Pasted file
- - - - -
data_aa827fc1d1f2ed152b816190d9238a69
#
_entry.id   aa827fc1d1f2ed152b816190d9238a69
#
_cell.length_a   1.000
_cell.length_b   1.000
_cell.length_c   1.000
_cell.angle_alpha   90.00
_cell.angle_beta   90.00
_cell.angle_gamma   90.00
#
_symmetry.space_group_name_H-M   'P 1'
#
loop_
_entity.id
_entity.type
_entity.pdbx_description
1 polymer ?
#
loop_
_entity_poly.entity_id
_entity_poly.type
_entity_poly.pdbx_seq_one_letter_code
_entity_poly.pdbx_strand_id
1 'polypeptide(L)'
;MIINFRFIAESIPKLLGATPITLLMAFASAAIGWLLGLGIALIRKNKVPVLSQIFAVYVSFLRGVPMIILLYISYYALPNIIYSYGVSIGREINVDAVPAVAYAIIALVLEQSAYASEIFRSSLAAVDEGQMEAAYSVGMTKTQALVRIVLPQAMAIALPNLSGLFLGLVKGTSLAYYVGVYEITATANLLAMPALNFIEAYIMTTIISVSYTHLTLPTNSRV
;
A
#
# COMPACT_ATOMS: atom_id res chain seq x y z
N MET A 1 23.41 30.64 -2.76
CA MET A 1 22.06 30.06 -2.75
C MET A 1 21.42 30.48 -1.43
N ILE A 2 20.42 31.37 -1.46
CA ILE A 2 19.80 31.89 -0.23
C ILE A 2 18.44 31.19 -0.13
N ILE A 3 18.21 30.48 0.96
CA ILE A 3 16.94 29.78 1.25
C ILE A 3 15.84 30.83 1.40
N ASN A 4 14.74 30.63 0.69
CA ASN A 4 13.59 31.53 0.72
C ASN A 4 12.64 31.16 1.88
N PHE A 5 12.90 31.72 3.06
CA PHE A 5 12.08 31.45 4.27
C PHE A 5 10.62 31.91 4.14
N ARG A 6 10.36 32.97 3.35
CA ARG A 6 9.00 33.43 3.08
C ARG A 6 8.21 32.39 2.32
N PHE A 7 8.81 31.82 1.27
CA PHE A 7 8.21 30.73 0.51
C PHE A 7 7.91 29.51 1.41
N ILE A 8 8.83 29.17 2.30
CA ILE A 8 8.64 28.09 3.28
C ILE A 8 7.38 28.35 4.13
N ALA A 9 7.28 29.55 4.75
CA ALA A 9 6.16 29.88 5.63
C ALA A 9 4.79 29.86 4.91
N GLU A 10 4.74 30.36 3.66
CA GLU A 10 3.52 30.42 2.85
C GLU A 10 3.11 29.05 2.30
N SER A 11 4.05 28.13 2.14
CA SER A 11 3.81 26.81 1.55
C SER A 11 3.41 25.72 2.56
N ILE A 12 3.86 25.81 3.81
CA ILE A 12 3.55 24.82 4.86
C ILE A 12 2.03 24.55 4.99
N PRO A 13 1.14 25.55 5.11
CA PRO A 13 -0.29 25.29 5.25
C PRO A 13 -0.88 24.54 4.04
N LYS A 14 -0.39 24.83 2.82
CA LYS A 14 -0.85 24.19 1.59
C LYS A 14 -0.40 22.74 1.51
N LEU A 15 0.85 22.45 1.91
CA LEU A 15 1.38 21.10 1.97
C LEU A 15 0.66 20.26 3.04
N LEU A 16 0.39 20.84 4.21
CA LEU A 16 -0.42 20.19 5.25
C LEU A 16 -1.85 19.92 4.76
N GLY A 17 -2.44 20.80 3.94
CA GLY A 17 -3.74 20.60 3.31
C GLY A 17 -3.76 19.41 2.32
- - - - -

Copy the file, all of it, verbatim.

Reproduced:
data_aa827fc1d1f2ed152b816190d9238a69
#
_entry.id   aa827fc1d1f2ed152b816190d9238a69
#
_cell.length_a   1.000
_cell.length_b   1.000
_cell.length_c   1.000
_cell.angle_alpha   90.00
_cell.angle_beta   90.00
_cell.angle_gamma   90.00
#
_symmetry.space_group_name_H-M   'P 1'
#
loop_
_entity.id
_entity.type
_entity.pdbx_description
1 polymer ?
#
loop_
_entity_poly.entity_id
_entity_poly.type
_entity_poly.pdbx_seq_one_letter_code
_entity_poly.pdbx_strand_id
1 'polypeptide(L)'
;MIINFRFIAESIPKLLGATPITLLMAFASAAIGWLLGLGIALIRKNKVPVLSQIFAVYVSFLRGVPMIILLYISYYALPNIIYSYGVSIGREINVDAVPAVAYAIIALVLEQSAYASEIFRSSLAAVDEGQMEAAYSVGMTKTQALVRIVLPQAMAIALPNLSGLFLGLVKGTSLAYYVGVYEITATANLLAMPALNFIEAYIMTTIISVSYTHLTLPTNSRV
;
A
#
# COMPACT_ATOMS: atom_id res chain seq x y z
N MET A 1 23.41 30.64 -2.76
CA MET A 1 22.06 30.06 -2.75
C MET A 1 21.42 30.48 -1.43
N ILE A 2 20.42 31.37 -1.46
CA ILE A 2 19.80 31.89 -0.23
C ILE A 2 18.44 31.19 -0.13
N ILE A 3 18.21 30.48 0.96
CA ILE A 3 16.94 29.78 1.25
C ILE A 3 15.84 30.83 1.40
N ASN A 4 14.74 30.63 0.69
CA ASN A 4 13.59 31.53 0.72
C ASN A 4 12.64 31.16 1.88
N PHE A 5 12.90 31.72 3.06
CA PHE A 5 12.08 31.45 4.27
C PHE A 5 10.62 31.91 4.14
N ARG A 6 10.36 32.97 3.35
CA ARG A 6 9.00 33.43 3.08
C ARG A 6 8.21 32.39 2.32
N PHE A 7 8.81 31.82 1.27
CA PHE A 7 8.21 30.73 0.51
C PHE A 7 7.91 29.51 1.41
N ILE A 8 8.83 29.17 2.30
CA ILE A 8 8.64 28.09 3.28
C ILE A 8 7.38 28.35 4.13
N ALA A 9 7.28 29.55 4.75
CA ALA A 9 6.16 29.88 5.63
C ALA A 9 4.79 29.86 4.91
N GLU A 10 4.74 30.36 3.66
CA GLU A 10 3.52 30.42 2.85
C GLU A 10 3.11 29.05 2.30
N SER A 11 4.05 28.13 2.14
CA SER A 11 3.81 26.81 1.55
C SER A 11 3.41 25.72 2.56
N ILE A 12 3.86 25.81 3.81
CA ILE A 12 3.55 24.82 4.86
C ILE A 12 2.03 24.55 4.99
N PRO A 13 1.14 25.55 5.11
CA PRO A 13 -0.29 25.29 5.25
C PRO A 13 -0.88 24.54 4.04
N LYS A 14 -0.39 24.83 2.82
CA LYS A 14 -0.85 24.19 1.59
C LYS A 14 -0.40 22.74 1.51
N LEU A 15 0.85 22.45 1.91
CA LEU A 15 1.38 21.10 1.97
C LEU A 15 0.66 20.26 3.04
N LEU A 16 0.39 20.84 4.21
CA LEU A 16 -0.42 20.19 5.25
C LEU A 16 -1.85 19.92 4.76
N GLY A 17 -2.44 20.80 3.94
CA GLY A 17 -3.74 20.60 3.31
C GLY A 17 -3.76 19.41 2.32